synthetic polymer paint and gouache on cardboard on hardboard
105 x 74.6cm
Macquarie Galleries, Sydney;
Purchased from the above, private collection, Sydney
Macquarie Galleries, 1970, cat. 7.
Following schooling in Britain and Switzerland, Fairweather served in the First World War where he was captured and interned in a German POW camp. He passed the time learning to draw. Returning to the Hague after the armistice in 1918, he took up a four-year course of study at the Slade School in London under Henry Tonks, while spending his evenings learning Japanese and Chinese at the School of Oriental Studies at the University of London, which led him to question the primacy of the western visual tradition. During the 1930s and 40s Fairweather lived a nomadic existence, travelling extensively in Canada, China, Indonesia and Australia. From 1949 he also regularly exhibited at Macquarie Galleries in Sydney, where his work impacted local artists, including Tony Tuckson, whose own abstract painting has echoes of Fairweather’s calligraphic style.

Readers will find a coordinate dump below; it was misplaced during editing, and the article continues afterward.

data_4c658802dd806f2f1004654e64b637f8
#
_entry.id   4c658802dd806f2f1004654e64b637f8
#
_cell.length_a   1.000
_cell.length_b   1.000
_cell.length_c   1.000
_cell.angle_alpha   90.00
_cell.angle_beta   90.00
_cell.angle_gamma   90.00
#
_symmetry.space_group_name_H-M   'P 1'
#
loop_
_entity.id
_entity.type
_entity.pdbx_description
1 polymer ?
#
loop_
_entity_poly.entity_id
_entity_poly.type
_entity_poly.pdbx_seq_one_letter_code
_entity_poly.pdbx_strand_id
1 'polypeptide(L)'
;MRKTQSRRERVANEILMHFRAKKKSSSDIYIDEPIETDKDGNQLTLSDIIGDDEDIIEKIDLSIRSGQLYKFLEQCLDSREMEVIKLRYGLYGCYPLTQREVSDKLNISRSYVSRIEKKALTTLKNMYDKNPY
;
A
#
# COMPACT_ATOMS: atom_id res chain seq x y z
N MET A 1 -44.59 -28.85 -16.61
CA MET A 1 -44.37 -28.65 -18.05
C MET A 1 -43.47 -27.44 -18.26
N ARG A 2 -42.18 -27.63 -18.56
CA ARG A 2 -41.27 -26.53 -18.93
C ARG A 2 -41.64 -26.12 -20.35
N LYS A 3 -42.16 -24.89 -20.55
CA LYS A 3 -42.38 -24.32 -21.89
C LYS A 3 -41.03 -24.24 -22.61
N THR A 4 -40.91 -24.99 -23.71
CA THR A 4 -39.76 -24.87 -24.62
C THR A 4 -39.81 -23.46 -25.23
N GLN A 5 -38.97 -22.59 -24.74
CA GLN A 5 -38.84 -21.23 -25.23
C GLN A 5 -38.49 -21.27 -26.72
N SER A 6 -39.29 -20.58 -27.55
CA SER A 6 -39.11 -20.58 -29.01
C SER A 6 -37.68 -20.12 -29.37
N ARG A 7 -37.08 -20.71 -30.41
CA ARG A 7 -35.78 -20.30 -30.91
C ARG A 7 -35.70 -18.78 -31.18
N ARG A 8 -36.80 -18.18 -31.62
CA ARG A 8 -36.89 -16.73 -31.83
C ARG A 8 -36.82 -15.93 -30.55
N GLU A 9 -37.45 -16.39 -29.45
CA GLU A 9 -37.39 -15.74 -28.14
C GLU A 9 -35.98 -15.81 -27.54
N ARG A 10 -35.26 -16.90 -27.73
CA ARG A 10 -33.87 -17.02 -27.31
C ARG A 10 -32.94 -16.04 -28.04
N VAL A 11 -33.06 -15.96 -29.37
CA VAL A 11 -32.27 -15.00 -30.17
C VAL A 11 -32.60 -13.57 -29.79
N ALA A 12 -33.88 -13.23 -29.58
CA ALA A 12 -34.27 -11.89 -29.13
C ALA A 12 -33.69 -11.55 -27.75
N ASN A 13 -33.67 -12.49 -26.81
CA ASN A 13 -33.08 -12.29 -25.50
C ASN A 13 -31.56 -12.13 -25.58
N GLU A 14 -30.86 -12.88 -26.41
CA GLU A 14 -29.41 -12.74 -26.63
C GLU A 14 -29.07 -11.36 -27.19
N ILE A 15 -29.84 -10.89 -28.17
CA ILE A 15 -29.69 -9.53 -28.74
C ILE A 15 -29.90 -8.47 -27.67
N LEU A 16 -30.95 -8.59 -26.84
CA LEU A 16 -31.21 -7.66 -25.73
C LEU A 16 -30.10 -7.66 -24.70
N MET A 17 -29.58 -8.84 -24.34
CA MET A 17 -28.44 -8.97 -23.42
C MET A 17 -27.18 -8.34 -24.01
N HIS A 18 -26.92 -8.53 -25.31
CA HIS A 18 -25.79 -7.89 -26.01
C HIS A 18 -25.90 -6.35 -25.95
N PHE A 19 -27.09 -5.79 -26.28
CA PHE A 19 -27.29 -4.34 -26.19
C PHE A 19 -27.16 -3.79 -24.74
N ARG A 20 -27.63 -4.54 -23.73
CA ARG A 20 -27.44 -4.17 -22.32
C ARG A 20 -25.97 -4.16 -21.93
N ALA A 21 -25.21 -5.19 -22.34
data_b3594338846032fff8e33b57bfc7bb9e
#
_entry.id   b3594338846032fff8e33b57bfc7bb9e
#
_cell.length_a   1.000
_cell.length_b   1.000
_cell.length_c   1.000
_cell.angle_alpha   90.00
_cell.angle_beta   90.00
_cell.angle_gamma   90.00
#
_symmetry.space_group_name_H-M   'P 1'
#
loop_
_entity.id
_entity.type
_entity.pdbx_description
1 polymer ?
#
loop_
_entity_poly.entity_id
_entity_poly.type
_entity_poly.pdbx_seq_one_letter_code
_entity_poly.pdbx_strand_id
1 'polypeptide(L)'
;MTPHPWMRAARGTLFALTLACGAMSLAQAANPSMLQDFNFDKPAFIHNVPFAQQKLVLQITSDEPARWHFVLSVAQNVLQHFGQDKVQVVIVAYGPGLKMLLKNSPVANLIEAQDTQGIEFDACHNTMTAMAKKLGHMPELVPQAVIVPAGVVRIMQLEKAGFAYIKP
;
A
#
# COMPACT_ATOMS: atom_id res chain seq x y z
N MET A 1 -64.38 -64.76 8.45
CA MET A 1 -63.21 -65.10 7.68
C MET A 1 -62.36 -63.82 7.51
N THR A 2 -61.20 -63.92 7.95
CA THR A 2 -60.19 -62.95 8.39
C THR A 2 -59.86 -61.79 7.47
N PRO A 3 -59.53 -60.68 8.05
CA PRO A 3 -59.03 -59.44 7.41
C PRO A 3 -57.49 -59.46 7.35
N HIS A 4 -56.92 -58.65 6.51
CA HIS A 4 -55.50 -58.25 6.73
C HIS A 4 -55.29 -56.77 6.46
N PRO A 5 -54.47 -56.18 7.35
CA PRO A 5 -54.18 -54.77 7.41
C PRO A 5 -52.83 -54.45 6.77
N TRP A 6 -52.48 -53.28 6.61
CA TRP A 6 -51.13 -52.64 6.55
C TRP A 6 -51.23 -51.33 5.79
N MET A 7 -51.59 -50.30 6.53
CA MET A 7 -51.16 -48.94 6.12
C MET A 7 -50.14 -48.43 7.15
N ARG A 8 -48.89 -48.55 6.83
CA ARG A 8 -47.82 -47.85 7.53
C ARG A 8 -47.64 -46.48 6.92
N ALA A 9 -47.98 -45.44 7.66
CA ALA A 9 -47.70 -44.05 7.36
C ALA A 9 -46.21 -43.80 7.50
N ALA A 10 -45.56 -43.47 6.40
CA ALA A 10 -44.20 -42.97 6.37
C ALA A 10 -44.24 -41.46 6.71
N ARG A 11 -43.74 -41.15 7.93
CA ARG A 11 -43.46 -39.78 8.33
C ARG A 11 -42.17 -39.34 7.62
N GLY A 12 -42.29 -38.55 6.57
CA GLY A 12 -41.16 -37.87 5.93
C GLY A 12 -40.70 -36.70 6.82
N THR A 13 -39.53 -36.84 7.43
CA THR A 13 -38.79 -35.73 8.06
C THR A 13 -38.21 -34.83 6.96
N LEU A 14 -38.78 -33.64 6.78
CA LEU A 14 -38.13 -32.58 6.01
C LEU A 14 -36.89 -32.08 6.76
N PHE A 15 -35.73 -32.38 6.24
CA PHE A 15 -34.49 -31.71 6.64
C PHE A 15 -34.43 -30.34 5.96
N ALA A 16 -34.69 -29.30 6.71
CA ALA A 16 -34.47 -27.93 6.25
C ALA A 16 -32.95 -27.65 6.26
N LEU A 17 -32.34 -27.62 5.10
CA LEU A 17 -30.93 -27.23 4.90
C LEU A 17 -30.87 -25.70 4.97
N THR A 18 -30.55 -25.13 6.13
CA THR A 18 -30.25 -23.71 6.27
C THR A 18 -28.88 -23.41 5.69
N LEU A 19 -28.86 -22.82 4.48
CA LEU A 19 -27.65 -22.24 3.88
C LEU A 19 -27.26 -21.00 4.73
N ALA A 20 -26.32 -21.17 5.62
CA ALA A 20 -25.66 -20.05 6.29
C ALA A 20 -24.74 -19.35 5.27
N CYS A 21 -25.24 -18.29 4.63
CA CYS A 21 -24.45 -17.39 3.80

By 1969 Fairweather was at the height of his investigations into pictorial abstraction. Composition with Figures is perhaps the finest of these late period works. The painting is an amalgamation of a lifetime of Fairweather’s combined experiences and explorations into art. It is also a celebration of the physical act of painting, which sustained Fairweather in his final years of self-imposed isolation. Drips of paint are visible throughout the work, culminating in a curtain of drips at the bottom of the canvas, which have been left unconcealed by the artist. A central group of figures, reduced to their barest forms and painted in simple cream lines, emerge from Fairweather’s multi-layered background. Using a limited colour palette in shades of navy, umber and cream, typical of this period, Fairweather’s signature layering upon layering of paint offers only hints of a hidden, earthy background.
Composition with Figures was painted on Bribie Island in 1969. This work was featured in the artist’s exhibition at Macquarie Galleries in 1970. In the view of Murray Bail this painting is Fairweather’s “last great painting.”1,2
1. Murray Bail, Fairweather, 2009, Murdoch Books, Sydney, p. 224-225
2. Essay provided by the Art Gallery of New South Wales